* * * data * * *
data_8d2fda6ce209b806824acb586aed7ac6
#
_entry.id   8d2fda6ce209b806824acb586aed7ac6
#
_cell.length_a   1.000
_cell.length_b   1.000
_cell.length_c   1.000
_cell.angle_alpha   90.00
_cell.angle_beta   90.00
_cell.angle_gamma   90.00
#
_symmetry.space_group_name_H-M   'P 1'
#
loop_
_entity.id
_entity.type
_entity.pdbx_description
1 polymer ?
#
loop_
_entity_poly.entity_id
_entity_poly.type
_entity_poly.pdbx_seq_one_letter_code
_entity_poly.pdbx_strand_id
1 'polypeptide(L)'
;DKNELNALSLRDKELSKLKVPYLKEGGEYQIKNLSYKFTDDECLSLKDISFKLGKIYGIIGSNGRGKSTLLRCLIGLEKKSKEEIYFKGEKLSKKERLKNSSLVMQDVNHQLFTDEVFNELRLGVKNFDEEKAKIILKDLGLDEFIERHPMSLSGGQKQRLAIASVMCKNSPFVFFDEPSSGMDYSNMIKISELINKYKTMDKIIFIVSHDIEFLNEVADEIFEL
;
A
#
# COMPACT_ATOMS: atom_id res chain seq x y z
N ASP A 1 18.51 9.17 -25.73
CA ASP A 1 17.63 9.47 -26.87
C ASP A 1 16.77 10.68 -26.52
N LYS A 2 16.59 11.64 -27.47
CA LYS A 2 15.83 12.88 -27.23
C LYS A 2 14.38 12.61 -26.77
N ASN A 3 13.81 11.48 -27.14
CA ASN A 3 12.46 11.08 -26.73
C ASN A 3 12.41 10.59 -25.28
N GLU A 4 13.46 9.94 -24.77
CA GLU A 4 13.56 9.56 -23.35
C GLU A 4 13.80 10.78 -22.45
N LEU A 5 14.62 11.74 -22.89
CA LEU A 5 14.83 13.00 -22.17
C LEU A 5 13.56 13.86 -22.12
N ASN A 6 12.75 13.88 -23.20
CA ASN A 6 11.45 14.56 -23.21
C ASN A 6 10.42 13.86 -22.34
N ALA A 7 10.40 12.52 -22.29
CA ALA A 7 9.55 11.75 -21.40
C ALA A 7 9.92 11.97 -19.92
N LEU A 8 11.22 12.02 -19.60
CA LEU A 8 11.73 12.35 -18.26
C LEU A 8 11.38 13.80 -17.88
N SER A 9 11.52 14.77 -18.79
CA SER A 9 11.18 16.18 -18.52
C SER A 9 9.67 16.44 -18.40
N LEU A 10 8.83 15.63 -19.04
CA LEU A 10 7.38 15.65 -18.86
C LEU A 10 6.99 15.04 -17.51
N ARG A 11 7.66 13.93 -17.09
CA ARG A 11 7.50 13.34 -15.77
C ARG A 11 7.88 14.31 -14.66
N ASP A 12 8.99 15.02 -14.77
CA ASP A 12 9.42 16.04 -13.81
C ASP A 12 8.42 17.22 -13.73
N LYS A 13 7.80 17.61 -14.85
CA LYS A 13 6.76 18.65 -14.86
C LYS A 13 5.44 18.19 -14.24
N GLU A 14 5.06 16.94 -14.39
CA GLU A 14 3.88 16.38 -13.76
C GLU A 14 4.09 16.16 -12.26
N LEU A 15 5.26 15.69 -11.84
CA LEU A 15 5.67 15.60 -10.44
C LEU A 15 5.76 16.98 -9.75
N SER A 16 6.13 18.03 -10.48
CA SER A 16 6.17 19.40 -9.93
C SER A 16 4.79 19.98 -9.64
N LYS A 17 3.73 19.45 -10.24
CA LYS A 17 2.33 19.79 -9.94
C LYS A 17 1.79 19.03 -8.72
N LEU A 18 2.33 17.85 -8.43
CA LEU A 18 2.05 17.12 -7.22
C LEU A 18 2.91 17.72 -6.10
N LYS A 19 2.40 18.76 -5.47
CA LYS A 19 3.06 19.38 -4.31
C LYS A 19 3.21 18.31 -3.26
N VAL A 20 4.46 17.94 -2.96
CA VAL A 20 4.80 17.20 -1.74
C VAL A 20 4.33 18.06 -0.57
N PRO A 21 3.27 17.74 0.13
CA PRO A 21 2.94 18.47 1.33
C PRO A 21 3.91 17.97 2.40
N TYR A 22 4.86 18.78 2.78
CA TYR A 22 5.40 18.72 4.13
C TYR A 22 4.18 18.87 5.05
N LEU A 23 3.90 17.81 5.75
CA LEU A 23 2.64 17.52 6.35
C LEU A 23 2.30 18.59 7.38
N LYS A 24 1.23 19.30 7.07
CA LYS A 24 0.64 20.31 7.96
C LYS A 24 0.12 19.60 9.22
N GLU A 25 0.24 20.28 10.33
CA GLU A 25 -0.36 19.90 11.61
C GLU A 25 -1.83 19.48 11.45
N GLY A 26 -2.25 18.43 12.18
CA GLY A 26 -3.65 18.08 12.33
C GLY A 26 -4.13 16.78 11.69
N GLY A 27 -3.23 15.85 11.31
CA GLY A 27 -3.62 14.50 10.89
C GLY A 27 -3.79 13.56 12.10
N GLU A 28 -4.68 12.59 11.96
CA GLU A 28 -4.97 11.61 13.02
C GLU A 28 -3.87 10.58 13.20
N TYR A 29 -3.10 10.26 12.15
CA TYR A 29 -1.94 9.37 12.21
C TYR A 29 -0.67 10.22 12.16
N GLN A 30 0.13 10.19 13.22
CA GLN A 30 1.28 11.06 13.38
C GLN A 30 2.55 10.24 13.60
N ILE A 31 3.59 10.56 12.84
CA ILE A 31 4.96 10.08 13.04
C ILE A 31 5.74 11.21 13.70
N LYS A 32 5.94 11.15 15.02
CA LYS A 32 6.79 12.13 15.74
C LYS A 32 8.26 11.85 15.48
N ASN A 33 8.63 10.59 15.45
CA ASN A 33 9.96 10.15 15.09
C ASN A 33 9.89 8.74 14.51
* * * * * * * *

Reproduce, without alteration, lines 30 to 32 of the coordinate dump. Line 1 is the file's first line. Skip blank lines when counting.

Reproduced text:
# COMPACT_ATOMS: atom_id res chain seq x y z
N ASP A 1 18.51 9.17 -25.73
CA ASP A 1 17.63 9.47 -26.87